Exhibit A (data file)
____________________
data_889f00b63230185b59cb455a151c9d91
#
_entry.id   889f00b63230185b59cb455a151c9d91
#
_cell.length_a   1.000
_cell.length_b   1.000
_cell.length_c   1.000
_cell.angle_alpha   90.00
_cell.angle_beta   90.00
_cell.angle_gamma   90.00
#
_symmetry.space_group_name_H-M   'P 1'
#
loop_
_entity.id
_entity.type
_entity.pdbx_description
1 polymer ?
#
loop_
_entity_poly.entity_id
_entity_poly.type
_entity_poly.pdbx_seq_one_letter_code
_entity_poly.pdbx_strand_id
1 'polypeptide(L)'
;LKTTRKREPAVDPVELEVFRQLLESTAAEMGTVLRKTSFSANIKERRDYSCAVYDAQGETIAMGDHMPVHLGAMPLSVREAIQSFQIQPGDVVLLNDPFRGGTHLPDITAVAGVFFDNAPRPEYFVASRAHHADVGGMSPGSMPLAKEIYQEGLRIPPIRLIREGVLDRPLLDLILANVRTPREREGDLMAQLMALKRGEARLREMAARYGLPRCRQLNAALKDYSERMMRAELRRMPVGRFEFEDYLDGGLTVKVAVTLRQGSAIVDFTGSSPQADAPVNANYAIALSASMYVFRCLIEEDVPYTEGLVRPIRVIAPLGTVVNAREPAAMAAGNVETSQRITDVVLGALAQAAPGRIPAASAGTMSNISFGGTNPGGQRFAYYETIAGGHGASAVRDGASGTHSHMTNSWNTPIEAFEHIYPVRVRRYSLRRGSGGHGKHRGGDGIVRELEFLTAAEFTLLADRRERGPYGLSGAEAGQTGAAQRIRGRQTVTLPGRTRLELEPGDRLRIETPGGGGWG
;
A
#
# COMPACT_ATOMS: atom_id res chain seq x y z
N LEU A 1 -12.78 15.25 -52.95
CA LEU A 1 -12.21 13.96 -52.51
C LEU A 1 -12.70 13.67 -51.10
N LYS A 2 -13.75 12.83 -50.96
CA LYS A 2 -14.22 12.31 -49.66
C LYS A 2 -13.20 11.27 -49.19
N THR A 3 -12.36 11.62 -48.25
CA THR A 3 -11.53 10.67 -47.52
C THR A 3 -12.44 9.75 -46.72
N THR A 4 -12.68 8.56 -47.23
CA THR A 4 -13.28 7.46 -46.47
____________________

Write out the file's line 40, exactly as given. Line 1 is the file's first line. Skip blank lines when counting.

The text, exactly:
N THR A 4 -12.68 8.56 -47.23